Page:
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Evidence Shows Cig Tax Hike Won't Chase Sales Out of State

Anti-smoking groups say evidence shows tobacco tax increases don't chase sales out of state.(WalletHub)
Anti-smoking groups say evidence shows tobacco tax increases don't chase sales out of state.(WalletHub)
January 28, 2016

CHARLESTON, W. Va. - In spite of industry arguments, anti-smoking groups say the evidence shows a sharp boost in the state's tobacco tax won't drive sales out of the state. West Virginia's cigarette tax is more than $1 a pack under the national average. Gov. Earl Ray Tomblin wants to raise that 45 cents, less than half what health groups favor.

Convenience stores and gas stations argue that a $1 a pack hike would drive sales over the border to lower-tax neighbors. But Christine Compton, government relations director with the American Heart Association, says what's happened in other states show the drop is tiny and doesn't last.

"There will be a drop in sales on those border counties and border-state sales for about three months," says Compton. "There are people who quit, but then, like I said, they're spending their money on other items."

According to the Campaign for Tobacco Free Kids, studies from Maryland and from the Kansas-Missouri border follow that pattern. Compton says a sharp tax hike here will convince some to quit and others not to start, but she says that's the point.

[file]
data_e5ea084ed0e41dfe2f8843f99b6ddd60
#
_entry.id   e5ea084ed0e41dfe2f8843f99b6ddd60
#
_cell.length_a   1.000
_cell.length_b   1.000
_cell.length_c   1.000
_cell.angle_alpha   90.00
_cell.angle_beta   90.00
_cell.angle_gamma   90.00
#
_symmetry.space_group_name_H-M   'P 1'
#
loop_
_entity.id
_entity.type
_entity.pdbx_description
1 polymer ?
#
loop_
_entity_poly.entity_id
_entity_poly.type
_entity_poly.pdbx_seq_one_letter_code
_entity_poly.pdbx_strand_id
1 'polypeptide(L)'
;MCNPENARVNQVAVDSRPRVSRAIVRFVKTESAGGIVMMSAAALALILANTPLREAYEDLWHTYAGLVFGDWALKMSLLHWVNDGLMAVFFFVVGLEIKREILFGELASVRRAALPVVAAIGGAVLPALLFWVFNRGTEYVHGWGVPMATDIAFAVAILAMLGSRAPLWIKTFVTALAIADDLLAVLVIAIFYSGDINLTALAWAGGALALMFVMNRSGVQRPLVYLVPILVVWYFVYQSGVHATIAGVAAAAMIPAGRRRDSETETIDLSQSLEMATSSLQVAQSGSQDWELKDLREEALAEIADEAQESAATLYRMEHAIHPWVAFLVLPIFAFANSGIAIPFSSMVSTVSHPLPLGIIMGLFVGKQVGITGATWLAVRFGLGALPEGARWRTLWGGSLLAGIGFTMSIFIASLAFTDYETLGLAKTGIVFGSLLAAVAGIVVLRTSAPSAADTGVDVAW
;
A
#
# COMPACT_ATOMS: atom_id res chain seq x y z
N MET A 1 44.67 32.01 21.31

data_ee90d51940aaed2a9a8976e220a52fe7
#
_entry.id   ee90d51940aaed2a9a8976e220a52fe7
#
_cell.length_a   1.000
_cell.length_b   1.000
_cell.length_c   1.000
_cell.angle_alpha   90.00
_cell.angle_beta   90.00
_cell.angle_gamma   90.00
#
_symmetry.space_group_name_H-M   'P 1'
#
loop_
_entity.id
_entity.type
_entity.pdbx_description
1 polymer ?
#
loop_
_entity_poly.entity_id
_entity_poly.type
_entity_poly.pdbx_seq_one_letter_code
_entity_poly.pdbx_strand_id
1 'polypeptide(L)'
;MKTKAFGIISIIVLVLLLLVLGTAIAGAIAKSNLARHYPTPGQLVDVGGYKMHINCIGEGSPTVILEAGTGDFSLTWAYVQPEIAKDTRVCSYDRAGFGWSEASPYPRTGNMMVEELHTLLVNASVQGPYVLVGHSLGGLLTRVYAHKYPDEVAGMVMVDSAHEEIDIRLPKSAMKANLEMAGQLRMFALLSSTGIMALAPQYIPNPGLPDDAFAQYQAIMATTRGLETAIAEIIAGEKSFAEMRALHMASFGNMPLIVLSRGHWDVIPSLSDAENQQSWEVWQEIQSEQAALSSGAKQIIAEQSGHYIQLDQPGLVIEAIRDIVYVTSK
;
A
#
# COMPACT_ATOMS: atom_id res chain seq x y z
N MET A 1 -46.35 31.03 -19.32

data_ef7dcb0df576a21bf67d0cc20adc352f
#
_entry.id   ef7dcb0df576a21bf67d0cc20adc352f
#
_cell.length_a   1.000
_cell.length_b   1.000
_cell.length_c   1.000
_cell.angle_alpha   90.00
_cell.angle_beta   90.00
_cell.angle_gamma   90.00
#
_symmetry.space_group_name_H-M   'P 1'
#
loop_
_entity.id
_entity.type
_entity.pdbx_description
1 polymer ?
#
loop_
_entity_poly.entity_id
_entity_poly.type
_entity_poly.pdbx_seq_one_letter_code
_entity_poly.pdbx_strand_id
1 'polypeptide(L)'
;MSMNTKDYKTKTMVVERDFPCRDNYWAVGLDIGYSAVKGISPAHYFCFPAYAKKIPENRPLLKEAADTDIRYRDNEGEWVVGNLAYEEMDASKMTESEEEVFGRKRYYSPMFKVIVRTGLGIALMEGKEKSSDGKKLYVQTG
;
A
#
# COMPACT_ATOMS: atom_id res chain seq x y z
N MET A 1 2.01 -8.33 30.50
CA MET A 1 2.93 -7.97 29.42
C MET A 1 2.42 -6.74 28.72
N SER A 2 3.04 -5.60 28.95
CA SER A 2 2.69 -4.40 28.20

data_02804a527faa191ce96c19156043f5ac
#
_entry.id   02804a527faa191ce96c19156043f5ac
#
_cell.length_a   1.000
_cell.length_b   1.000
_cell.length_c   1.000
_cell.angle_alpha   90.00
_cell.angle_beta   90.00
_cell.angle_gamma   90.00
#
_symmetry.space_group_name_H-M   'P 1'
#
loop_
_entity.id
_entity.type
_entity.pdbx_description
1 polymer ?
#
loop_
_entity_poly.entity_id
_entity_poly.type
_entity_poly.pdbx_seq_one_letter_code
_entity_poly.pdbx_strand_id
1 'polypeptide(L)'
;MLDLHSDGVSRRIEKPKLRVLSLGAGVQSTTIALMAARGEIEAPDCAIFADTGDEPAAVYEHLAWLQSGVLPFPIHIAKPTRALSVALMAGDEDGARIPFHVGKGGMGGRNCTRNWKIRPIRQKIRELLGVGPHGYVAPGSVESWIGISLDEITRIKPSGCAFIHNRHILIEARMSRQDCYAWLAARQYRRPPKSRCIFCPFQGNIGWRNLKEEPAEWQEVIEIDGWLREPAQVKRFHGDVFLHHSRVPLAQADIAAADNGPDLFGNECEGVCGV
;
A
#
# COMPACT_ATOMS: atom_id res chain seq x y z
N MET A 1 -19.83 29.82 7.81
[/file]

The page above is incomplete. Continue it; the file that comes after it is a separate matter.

She says each smoker costs West Virginia taxpayers about $10 or $11 more a year in health-care costs than they pay in tobacco taxes, costing the state budget millions. So, Compton says the state can raise more revenue while getting more people to quit. And taxpayers will win both ways.

"That's the most important thing to look at here," says Compton. "We need to be more forward-thinking and think about how we're going to save money on the other side of things and not just worry about losing a few dollars in sales."

West Virginia has one of the highest rates of tobacco use in the country. It's fallen steadily in most states, often in connection to higher taxes.

Financial website WalletHub estimates when long-term health costs and lost work days are included, cigarettes cost each smoker about $25,000 a year.

The website says smoking causes nearly half a million premature deaths a year.

Dan Heyman, Public News Service - WV